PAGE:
Re the dirty oil Marin if I did as most do ALL the oil would be dirty much more of the time and clean oil is where it's at. This is true as I change the oil more often than usual. I think the main reason I started doing this is to make oil changing simple enough so I would do it considerably more often and there-in lies the value of my practice. Pump the oil out. Put it in the recycle tank. put new oil in. As simple as that. Even clean hands all the way.

Years ago somebody told me re-refined oil is better than new oil for some specific reason. Anybody know why?
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Old 02-06-2013, 08:50 PM   #36
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Years ago somebody told me re-refined oil is better than new oil for some specific reason. Anybody know why?
I believe the theory is that having been run through the engine, some contaminants have been burned off, then the dirty oil is subjected to centrifugal separation and filtration that makes it cleaner than original.

In terms of costs, the expense of filters or using synthetic oil is so trivial compared to most every other expense I can't think of a reason not go with the best, even when you can make the case it isn't necessary. It also isn't very expensive. When I change oil, I use synthetic because contrary to what others on the site have posted, I believe it has better adhesion than dino oil does (or at least that is what the oil expert at CAT national told me). I also change out the bypass filter and the OEM filter. Saving $60 by cutting corners on the operation just doesn't have much appeal.
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Old 02-06-2013, 09:03 PM   #37
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Eric--- We change the oil in our Lehmans every 100-150 hours. The manual calls for an interval of 200 hours. And while the filter element may not have much "dirt" trapped on it, the filter itself is filled with a quart or more of contaminated oil. So leaving it on the engine is like putting in 11 quarts of new, clean oil and one quart of contaminated oil.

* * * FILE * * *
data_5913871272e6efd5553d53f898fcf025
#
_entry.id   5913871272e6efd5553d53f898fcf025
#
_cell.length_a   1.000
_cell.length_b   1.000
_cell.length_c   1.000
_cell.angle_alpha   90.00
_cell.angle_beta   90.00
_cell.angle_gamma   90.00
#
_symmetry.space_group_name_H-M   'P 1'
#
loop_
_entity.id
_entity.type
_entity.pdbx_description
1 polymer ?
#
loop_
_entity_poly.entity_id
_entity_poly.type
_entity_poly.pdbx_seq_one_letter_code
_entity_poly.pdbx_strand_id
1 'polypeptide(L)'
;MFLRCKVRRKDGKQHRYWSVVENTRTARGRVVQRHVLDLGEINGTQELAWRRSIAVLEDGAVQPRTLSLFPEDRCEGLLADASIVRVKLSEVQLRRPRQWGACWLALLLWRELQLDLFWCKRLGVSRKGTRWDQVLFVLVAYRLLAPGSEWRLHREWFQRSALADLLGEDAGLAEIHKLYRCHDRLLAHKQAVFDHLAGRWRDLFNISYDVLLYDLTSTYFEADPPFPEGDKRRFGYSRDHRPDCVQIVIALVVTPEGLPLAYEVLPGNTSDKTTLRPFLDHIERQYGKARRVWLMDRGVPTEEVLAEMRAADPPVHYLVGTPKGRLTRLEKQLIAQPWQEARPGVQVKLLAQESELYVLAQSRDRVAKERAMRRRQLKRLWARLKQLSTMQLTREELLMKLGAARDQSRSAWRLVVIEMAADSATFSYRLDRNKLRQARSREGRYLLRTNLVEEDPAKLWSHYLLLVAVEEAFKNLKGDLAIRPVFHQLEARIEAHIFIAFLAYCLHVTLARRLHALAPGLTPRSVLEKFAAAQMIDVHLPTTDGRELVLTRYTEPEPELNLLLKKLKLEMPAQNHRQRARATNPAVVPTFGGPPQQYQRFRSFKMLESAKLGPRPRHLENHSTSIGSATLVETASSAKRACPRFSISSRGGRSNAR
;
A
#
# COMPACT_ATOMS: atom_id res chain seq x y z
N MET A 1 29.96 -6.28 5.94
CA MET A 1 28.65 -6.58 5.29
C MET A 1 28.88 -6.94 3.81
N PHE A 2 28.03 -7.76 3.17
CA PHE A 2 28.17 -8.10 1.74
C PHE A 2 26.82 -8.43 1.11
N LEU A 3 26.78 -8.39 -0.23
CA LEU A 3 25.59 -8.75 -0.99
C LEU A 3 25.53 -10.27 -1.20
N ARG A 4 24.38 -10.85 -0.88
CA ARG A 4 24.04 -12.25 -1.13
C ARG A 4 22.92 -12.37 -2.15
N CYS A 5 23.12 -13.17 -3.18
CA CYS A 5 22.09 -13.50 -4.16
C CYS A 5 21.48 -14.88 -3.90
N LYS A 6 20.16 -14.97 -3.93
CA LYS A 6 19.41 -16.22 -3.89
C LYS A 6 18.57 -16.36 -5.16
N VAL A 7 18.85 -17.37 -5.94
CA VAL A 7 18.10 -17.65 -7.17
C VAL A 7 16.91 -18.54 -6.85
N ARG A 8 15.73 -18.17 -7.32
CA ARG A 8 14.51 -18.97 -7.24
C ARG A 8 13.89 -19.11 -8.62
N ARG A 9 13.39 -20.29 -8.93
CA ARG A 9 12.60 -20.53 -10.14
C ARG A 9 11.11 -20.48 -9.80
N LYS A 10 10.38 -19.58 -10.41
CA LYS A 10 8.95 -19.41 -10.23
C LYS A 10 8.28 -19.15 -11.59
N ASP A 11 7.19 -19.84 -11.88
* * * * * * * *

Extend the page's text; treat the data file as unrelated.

So it seems a very false economy to leave the old filter in place when one changes the engine oil. Particuarly given the insignificant cost of the filter compared to the other costs associated with owning and operating a boat.

As to changing the filter itself, it's a snap even with the Lehman's "upside down" filter mounting. We were taught a trick that totally elminates the mess of removing the filter, so changing the filter adds virtually no work to the task of chainging the oil.

So I see nothing at all to be gained by retaining the old filter with its load of contaminated oil. But if the cost and effort of changing the filter every time is more than someone else wants to deal with, that's okay, too.
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Old 02-06-2013, 10:17 PM   #38
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Where is a reputable place to get an oil analysis done?
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Old 02-06-2013, 10:49 PM   #39
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Where is a reputable place to get an oil analysis done?
Your best bet is probably to ask a good diesel shop in your area or a local engine surveyor.
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Old 02-06-2013, 11:10 PM   #40
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Oh, Tony Athens you say. Go to his posting #49252 with the last entry made on Feb 3 titled "MTU Oil Analysis Opinion"

Part of his comment is, "put a random oil analysis where it belongs - at the bottom of the list of things to worry about."

Bingo. In context, he's bang on.